Should quality be a true concern, you should only look for beef with the USDA grades on them, which are select, choice, or prime. Each of these grades have subgrades. Most grocery beef comes from the choice category. To add to the confusion, the USDA grades are applied to whole carcasses, not to individual cuts.
But we’re talking about burgers, and you won’t see graded ground beef (usually) at the grocery. If you’re feeling finicky, grab graded steaks and have the butcher grind them for you. You’ll be happiest with a blend of 2-3 different cuts. Many people prefer a blend of chuck, brisket and and round. If you want your blend to be a little fattier, substitute short rib or navel cuts. Have them run it through the grinder twice for the right burger texture.
The Trader Joe’s Grass Fed Angus burgers are a product of New Zealand (country of origin of the beef) but processed by a small company in Brooklyn called Papa Pasquale’s (according to the USDA factory number) (pictured below). The patties are an 80/20 blend, and the content listing says “grass fed Angus beef.” Period.
I think you’ll have more favorable results if you thaw these patties. Most raw pre-formed frozen patties have the same instructions, cook on one side til blood comes thru the top side, flip and cook until there is no blood showing.
So I did. I also didn’t season the burger or add condiments. For my own personal taste, this is an excellent burger. Why? It tastes like BEEF. And when/why I say that about meat products, I’m talking about beef (or pork) you ate at somebody’s farm. Chefs call that quality “gaminess,” which has a somewhat undesirable meaning to most of the culture.
But it’s a good word. Beef (and pork) should taste like animals. Most product meat proteins don’t anymore.
But if that taste is your thing, too, you’ll like these burgers. Great flavor, great texture.
Trader Joes Angus Burger Review
I’ve written a lot about ‘gas station sandwiches,” a term I use to describe the cello wrapped sandwiches, fresh or heat and eat, one finds at c-stores, gas stations, and in vending machines.
The earliest ones I remember were from a Virginia company called “Stewart Sandwiches” who sold mostly to bars, concession stands, and schools and companies.
Their “heat and eat” versions used a patented device the company provided called an “In-Fra-Red” oven (pictured), which was kind of a predecessor of microwaves being widely used. The sandwiches were placed in the ovens, still in their cello, and they took 3-5 minutes to heat.
In addition to “subs” and burgers, their version of “chuck wagon” (breaded, fried hamburger) was very popular, as was their “pizza burger.” My college roommate and I used to buy quantities of these puppies and sell them in the dorm, til the school shut us down.
Stewart operated via a franchise model, with about a couple dozen distributors around the country that established their own customers/routes. At some point (which I can’t really seem to sort out through research), Stewart faded and some of their franchisees took up the mantel – the largest being the (now known as) “Deli Express” label, a suburban Minneapolis company, which cranks out a million sandwiches a week at their Minnesota factory.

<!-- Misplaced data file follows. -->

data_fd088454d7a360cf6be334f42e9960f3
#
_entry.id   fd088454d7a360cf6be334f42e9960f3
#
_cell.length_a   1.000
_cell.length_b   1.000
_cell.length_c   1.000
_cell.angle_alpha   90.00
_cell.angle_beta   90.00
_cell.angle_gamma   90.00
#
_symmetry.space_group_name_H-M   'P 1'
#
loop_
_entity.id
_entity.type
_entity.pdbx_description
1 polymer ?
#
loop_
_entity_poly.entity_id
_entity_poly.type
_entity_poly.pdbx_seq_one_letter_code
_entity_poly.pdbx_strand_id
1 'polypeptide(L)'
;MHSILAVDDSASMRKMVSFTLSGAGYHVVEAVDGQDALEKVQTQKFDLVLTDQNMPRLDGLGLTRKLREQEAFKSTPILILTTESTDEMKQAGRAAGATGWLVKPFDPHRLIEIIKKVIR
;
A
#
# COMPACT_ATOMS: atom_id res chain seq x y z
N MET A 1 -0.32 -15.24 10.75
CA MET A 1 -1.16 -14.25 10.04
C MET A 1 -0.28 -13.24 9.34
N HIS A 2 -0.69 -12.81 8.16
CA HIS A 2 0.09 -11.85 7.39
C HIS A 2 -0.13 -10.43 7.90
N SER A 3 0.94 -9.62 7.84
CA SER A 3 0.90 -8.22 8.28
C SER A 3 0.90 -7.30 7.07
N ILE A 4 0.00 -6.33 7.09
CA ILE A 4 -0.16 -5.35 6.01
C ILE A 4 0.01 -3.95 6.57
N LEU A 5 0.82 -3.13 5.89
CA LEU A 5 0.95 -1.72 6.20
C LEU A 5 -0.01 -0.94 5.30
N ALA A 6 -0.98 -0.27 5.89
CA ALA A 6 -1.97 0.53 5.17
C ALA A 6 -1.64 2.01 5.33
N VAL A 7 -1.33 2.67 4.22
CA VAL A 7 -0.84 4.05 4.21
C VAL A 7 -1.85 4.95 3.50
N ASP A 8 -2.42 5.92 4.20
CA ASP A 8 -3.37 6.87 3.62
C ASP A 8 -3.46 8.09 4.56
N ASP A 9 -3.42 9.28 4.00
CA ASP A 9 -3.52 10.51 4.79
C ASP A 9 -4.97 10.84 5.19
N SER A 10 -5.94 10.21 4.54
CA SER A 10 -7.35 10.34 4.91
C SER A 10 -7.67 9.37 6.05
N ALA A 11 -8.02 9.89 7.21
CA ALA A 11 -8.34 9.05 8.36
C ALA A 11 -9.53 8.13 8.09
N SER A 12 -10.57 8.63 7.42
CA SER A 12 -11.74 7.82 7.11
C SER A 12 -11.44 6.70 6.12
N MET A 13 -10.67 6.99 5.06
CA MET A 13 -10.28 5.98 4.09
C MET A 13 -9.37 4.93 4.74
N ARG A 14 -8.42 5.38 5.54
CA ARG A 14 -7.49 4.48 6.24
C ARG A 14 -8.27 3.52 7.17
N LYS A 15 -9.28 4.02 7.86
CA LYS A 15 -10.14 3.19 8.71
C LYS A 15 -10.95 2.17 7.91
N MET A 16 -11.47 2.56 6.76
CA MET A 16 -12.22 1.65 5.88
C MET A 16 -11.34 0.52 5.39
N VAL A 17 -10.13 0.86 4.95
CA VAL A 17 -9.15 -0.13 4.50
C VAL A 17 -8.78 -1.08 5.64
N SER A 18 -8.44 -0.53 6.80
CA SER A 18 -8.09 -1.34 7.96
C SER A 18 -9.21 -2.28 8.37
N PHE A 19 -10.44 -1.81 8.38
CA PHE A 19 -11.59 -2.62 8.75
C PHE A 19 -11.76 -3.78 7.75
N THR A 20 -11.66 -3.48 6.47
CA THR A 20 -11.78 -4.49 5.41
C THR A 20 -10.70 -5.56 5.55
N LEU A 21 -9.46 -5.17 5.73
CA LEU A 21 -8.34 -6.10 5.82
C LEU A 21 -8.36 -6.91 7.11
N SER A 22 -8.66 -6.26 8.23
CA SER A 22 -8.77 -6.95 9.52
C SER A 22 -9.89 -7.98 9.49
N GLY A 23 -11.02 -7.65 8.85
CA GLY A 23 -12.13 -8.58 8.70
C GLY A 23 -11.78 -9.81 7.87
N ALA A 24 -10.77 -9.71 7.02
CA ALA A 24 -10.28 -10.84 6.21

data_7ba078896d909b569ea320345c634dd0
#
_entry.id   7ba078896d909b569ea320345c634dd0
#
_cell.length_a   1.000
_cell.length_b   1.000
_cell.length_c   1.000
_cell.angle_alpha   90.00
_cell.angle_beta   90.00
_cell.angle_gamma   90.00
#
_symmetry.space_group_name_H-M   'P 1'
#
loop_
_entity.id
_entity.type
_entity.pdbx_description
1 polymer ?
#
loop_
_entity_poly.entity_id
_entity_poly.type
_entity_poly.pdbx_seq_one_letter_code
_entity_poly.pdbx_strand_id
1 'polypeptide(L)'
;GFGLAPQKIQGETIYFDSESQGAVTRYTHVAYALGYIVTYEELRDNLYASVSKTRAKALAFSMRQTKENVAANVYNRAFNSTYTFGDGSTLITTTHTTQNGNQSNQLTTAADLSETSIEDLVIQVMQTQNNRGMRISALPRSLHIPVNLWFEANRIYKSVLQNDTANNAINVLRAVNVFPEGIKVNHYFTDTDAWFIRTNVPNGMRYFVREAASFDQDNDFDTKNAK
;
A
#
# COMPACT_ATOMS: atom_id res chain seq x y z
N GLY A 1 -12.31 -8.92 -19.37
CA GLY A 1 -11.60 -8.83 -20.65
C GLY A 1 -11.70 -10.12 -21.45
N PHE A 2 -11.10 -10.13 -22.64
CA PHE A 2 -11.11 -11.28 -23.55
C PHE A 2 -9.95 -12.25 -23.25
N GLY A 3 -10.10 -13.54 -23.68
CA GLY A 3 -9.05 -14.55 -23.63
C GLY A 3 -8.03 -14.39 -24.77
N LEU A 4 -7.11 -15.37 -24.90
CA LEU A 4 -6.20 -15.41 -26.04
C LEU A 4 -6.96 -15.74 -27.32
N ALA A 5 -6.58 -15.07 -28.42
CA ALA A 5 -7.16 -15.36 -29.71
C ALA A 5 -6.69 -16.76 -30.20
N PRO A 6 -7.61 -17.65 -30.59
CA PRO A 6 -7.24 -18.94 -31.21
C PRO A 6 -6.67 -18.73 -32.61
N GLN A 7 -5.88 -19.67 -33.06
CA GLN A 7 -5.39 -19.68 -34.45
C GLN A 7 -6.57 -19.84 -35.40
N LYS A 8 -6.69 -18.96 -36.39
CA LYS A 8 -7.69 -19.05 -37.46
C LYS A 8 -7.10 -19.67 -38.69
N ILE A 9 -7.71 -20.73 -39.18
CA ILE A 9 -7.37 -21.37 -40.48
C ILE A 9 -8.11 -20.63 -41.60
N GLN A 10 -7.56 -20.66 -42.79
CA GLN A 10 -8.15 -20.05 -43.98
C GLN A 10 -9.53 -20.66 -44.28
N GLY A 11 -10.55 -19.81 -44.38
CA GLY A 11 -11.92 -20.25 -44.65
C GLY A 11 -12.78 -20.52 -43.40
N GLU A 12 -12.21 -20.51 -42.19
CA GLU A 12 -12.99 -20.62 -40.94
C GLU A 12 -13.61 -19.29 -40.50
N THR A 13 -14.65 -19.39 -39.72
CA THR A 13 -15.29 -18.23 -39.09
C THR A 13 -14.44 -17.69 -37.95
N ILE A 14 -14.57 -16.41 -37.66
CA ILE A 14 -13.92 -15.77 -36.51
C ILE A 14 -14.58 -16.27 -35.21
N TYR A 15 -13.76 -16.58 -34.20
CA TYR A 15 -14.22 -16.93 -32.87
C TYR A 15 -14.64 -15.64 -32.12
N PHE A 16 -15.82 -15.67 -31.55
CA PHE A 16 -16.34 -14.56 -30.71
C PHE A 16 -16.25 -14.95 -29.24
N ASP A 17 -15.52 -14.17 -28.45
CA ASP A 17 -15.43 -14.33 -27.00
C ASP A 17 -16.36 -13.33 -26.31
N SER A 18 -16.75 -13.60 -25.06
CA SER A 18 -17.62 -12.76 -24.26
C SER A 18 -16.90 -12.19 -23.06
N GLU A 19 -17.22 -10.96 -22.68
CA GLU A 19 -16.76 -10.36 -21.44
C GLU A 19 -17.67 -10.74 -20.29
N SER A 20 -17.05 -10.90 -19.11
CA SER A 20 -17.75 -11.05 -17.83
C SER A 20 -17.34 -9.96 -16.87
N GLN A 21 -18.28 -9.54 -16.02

Other than “Deli Express,” “Landshire,” and Ohio’s “AdvancePierre” (who recently acquired Landshire), the segment seems to be fairly regional, with a lot of smaller manufacturers like “Mom’s” in OK and Texas.
7-Eleven contracts some of their sandwiches out to a division of Lufthansa airlines.
Although many of these sandwiches are assembled by hand in the smaller companies, automation has created mass production efficiency as seen in this video.
In my opinion, for the most part, these sandwiches are largely “OK” but usually a little spendy. If you want something quick to go and relatively “fresh” they are a handy alternative to fast food. Some are considerably healthier than say, a Quarter Pounder and fries.
I’ve written a number of pieces lately on a gas station that recently moved into my neighborhood, a smallish chain in the Midwest called “Thorntons” and I’ve sampled a number of their heat and eat products, including a burger, Pizza, chicken sandwich, breakfast sandwich and tenders.
Today I tried their “fresh” sandwiches, an Italian Footlong sandwich (sic), at $4.99, on a long roll with ham, salami, pepperoni and provolone. It comes completely condiment free, but the gas station has an amply stocked condiment ‘bar.’ I’m ok with cello wrapped sandwiches being sold ‘naked,’ too often in these products if lettuce/tomato are included, they’ve seen better days, as of course the deli meats are full of preservatives and maintain their appearance much longer than the vegetables. As far as the spreadable condiments, every person has their individual tastes, some sandwiches come with packets of mustard/mayo included in the cello wrapping.
What did I think?
It’s ok, no better or worse than any other brand. The expiration date on this one is weeks in the future, but the bread is already pretty dry, and the only flavor that really ‘pops’ is the pepperoni, and that ingredient is the least in volume on the sandwich, with of course, the least expensive meat, the processed ham, being in attendance in the largest quantity.
I added mustard and dill pickles at home, but it didn’t really enhance or detract from the experience.
Since Thorntons has extensive roller grill offerings (hot dogs, sausages, those cylinder “Mexican” things, and a fresh condiment bar along side that, I probably would have been better off to open the sandwich at the gas station and load it up with junk there.
Live and learn.
Gas Station Sandwich Primer